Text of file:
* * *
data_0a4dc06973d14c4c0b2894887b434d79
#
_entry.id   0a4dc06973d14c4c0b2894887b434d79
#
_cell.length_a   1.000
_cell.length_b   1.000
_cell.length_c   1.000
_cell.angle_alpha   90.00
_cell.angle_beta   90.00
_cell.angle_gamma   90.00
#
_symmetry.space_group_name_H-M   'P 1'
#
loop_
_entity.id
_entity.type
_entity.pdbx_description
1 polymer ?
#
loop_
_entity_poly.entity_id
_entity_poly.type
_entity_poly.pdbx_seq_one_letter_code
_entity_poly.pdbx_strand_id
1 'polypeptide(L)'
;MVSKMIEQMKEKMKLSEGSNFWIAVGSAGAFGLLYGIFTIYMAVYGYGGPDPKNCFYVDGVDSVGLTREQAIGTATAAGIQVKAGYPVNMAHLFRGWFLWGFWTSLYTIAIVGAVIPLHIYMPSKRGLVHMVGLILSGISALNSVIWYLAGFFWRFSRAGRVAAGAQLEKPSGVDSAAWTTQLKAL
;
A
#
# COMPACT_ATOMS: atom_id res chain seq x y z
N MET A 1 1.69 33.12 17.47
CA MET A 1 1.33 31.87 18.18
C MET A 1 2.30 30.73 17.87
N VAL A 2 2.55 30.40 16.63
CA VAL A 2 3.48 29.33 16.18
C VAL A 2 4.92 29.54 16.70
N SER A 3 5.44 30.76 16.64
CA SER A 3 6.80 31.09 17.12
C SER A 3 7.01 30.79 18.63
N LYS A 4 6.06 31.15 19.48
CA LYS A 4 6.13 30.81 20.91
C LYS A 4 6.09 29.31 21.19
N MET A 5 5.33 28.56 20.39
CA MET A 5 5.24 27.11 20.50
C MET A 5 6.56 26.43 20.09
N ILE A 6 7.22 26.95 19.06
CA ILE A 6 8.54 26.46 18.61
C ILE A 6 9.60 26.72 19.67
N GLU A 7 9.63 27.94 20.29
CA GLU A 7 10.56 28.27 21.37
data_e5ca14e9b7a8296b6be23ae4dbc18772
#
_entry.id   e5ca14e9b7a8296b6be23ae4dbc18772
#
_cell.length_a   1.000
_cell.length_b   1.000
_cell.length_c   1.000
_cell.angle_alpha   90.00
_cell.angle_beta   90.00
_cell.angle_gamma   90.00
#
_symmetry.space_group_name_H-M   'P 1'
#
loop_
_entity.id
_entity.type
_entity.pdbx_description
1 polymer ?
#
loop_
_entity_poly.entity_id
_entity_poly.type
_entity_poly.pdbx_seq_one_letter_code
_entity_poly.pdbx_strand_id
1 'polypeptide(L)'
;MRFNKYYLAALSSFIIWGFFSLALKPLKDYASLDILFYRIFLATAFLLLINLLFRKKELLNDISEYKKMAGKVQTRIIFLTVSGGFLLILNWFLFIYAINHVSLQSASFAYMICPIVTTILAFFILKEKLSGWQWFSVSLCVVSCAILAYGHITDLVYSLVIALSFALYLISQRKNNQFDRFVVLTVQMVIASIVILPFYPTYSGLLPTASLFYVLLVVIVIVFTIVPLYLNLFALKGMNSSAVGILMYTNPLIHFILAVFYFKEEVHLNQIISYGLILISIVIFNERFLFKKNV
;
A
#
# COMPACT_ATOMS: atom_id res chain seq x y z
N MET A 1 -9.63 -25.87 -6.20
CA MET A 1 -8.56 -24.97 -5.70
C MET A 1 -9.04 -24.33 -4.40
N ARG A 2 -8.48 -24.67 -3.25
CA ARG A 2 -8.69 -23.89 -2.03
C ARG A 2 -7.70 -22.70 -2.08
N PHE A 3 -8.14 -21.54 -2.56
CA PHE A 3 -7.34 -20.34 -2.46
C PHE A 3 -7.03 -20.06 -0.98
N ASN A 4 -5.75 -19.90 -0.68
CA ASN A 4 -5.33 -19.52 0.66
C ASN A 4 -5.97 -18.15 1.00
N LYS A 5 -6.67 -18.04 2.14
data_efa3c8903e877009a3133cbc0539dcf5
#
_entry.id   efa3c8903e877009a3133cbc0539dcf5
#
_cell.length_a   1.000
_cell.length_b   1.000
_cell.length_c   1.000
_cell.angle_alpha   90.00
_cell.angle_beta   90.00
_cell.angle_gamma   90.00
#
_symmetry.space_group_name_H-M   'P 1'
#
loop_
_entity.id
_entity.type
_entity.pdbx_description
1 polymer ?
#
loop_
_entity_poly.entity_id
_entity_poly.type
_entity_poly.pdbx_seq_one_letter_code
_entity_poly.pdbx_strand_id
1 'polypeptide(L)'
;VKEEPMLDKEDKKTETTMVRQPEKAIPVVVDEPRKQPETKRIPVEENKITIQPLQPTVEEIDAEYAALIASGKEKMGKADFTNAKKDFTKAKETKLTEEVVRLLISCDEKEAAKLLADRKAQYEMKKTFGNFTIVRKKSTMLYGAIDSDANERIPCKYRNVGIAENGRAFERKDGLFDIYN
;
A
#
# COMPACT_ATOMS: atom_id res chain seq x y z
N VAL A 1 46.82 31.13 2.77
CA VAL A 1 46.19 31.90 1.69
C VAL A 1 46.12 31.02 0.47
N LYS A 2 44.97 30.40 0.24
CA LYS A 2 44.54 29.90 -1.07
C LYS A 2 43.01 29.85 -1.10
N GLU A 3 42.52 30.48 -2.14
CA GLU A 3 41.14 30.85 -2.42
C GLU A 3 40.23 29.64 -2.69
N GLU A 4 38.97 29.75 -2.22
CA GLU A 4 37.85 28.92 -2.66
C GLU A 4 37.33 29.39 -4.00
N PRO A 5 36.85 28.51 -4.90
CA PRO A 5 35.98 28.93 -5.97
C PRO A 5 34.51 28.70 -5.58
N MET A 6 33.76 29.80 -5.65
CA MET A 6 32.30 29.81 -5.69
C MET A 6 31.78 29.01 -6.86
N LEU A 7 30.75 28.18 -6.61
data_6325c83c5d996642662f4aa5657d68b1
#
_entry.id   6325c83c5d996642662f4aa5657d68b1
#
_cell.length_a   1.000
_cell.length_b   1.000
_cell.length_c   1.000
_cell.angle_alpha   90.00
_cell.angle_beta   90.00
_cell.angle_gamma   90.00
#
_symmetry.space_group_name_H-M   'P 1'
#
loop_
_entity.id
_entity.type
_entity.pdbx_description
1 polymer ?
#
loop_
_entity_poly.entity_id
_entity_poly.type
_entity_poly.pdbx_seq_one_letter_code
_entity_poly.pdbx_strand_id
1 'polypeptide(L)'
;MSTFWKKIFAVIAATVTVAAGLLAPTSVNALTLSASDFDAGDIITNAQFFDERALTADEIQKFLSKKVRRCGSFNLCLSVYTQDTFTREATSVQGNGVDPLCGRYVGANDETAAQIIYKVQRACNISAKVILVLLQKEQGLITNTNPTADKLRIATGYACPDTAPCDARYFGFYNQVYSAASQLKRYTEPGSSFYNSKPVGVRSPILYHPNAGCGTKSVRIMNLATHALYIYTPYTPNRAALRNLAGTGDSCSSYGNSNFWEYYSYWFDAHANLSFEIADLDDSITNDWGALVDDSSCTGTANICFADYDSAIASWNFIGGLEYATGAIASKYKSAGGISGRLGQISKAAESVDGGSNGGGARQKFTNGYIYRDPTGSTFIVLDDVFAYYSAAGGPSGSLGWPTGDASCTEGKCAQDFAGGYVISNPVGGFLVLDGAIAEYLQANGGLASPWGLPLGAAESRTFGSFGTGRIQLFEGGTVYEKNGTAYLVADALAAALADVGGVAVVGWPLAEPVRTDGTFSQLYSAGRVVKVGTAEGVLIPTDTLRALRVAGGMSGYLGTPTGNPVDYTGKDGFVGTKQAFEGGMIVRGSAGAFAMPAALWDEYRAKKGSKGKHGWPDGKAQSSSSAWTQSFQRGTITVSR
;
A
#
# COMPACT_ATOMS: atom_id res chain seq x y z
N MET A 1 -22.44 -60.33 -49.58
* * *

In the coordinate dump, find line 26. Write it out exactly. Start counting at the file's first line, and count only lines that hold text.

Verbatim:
;MVSKMIEQMKEKMKLSEGSNFWIAVGSAGAFGLLYGIFTIYMAVYGYGGPDPKNCFYVDGVDSVGLTREQAIGTATAAGIQVKAGYPVNMAHLFRGWFLWGFWTSLYTIAIVGAVIPLHIYMPSKRGLVHMVGLILSGISALNSVIWYLAGFFWRFSRAGRVAAGAQLEKPSGVDSAAWTTQLKAL